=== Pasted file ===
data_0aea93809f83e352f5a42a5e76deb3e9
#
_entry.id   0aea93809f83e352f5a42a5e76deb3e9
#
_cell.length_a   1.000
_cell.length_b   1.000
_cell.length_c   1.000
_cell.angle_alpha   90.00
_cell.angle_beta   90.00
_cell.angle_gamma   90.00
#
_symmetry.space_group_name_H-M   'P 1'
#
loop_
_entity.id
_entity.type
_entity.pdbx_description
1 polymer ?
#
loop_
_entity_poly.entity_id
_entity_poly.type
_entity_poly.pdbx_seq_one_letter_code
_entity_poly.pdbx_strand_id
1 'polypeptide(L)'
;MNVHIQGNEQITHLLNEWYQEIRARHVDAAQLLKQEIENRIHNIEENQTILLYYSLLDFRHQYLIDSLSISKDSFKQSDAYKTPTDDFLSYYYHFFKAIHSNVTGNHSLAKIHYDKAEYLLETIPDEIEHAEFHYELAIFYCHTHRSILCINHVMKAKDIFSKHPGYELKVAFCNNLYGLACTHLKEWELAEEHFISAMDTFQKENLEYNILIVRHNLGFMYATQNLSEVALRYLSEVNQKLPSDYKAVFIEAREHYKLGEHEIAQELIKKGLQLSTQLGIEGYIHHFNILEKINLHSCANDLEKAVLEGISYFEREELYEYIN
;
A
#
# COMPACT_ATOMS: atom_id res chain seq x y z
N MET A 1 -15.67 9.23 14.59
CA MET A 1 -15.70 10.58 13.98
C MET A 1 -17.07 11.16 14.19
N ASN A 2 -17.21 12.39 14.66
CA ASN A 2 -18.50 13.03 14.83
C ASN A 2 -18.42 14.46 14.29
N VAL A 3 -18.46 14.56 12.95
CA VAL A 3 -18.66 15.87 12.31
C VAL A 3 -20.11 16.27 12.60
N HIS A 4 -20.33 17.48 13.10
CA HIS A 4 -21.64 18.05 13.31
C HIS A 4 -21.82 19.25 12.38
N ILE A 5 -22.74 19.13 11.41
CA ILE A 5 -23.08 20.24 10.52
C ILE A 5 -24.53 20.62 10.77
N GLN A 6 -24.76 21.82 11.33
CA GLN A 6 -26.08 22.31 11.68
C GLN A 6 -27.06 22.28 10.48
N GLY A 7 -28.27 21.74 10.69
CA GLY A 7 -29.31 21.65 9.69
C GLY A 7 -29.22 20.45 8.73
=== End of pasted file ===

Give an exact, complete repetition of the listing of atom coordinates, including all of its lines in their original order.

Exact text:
data_0aea93809f83e352f5a42a5e76deb3e9
#
_entry.id   0aea93809f83e352f5a42a5e76deb3e9
#
_cell.length_a   1.000
_cell.length_b   1.000
_cell.length_c   1.000
_cell.angle_alpha   90.00
_cell.angle_beta   90.00
_cell.angle_gamma   90.00
#
_symmetry.space_group_name_H-M   'P 1'
#
loop_
_entity.id
_entity.type
_entity.pdbx_description
1 polymer ?
#
loop_
_entity_poly.entity_id
_entity_poly.type
_entity_poly.pdbx_seq_one_letter_code
_entity_poly.pdbx_strand_id
1 'polypeptide(L)'
;MNVHIQGNEQITHLLNEWYQEIRARHVDAAQLLKQEIENRIHNIEENQTILLYYSLLDFRHQYLIDSLSISKDSFKQSDAYKTPTDDFLSYYYHFFKAIHSNVTGNHSLAKIHYDKAEYLLETIPDEIEHAEFHYELAIFYCHTHRSILCINHVMKAKDIFSKHPGYELKVAFCNNLYGLACTHLKEWELAEEHFISAMDTFQKENLEYNILIVRHNLGFMYATQNLSEVALRYLSEVNQKLPSDYKAVFIEAREHYKLGEHEIAQELIKKGLQLSTQLGIEGYIHHFNILEKINLHSCANDLEKAVLEGISYFEREELYEYIN
;
A
#
# COMPACT_ATOMS: atom_id res chain seq x y z
N MET A 1 -15.67 9.23 14.59
CA MET A 1 -15.70 10.58 13.98
C MET A 1 -17.07 11.16 14.19
N ASN A 2 -17.21 12.39 14.66
CA ASN A 2 -18.50 13.03 14.83
C ASN A 2 -18.42 14.46 14.29
N VAL A 3 -18.46 14.56 12.95
CA VAL A 3 -18.66 15.87 12.31
C VAL A 3 -20.11 16.27 12.60
N HIS A 4 -20.33 17.48 13.10
CA HIS A 4 -21.64 18.05 13.31
C HIS A 4 -21.82 19.25 12.38
N ILE A 5 -22.74 19.13 11.41
CA ILE A 5 -23.08 20.24 10.52
C ILE A 5 -24.53 20.62 10.77
N GLN A 6 -24.76 21.82 11.33
CA GLN A 6 -26.08 22.31 11.68
C GLN A 6 -27.06 22.28 10.48
N GLY A 7 -28.27 21.74 10.69
CA GLY A 7 -29.31 21.65 9.69
C GLY A 7 -29.22 20.45 8.73